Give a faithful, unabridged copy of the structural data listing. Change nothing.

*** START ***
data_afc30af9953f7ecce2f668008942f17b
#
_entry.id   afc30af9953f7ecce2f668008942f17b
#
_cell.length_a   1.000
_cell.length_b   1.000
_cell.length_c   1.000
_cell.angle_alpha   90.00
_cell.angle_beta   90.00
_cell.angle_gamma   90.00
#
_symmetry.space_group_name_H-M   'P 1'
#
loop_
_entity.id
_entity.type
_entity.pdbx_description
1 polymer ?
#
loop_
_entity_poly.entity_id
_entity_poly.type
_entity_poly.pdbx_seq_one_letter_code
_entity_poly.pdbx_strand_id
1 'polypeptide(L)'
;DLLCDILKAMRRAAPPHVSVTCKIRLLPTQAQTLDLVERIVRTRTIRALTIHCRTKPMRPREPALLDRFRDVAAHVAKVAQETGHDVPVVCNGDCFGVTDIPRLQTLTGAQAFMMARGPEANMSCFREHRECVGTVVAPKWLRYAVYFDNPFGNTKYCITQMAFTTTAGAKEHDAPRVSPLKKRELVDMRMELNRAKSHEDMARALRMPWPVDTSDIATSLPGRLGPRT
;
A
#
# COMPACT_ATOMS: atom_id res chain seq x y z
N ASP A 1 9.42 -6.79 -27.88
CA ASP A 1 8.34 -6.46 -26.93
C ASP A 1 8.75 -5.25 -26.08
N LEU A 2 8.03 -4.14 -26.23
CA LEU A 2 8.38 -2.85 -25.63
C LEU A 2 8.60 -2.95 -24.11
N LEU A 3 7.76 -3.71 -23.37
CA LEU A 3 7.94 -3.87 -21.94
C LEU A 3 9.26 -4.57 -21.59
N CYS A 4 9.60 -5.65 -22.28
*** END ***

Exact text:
data_afc30af9953f7ecce2f668008942f17b
#
_entry.id   afc30af9953f7ecce2f668008942f17b
#
_cell.length_a   1.000
_cell.length_b   1.000
_cell.length_c   1.000
_cell.angle_alpha   90.00
_cell.angle_beta   90.00
_cell.angle_gamma   90.00
#
_symmetry.space_group_name_H-M   'P 1'
#
loop_
_entity.id
_entity.type
_entity.pdbx_description
1 polymer ?
#
loop_
_entity_poly.entity_id
_entity_poly.type
_entity_poly.pdbx_seq_one_letter_code
_entity_poly.pdbx_strand_id
1 'polypeptide(L)'
;DLLCDILKAMRRAAPPHVSVTCKIRLLPTQAQTLDLVERIVRTRTIRALTIHCRTKPMRPREPALLDRFRDVAAHVAKVAQETGHDVPVVCNGDCFGVTDIPRLQTLTGAQAFMMARGPEANMSCFREHRECVGTVVAPKWLRYAVYFDNPFGNTKYCITQMAFTTTAGAKEHDAPRVSPLKKRELVDMRMELNRAKSHEDMARALRMPWPVDTSDIATSLPGRLGPRT
;
A
#
# COMPACT_ATOMS: atom_id res chain seq x y z
N ASP A 1 9.42 -6.79 -27.88
CA ASP A 1 8.34 -6.46 -26.93
C ASP A 1 8.75 -5.25 -26.08
N LEU A 2 8.03 -4.14 -26.23
CA LEU A 2 8.38 -2.85 -25.63
C LEU A 2 8.60 -2.95 -24.11
N LEU A 3 7.76 -3.71 -23.37
CA LEU A 3 7.94 -3.87 -21.94
C LEU A 3 9.26 -4.57 -21.59
N CYS A 4 9.60 -5.65 -22.28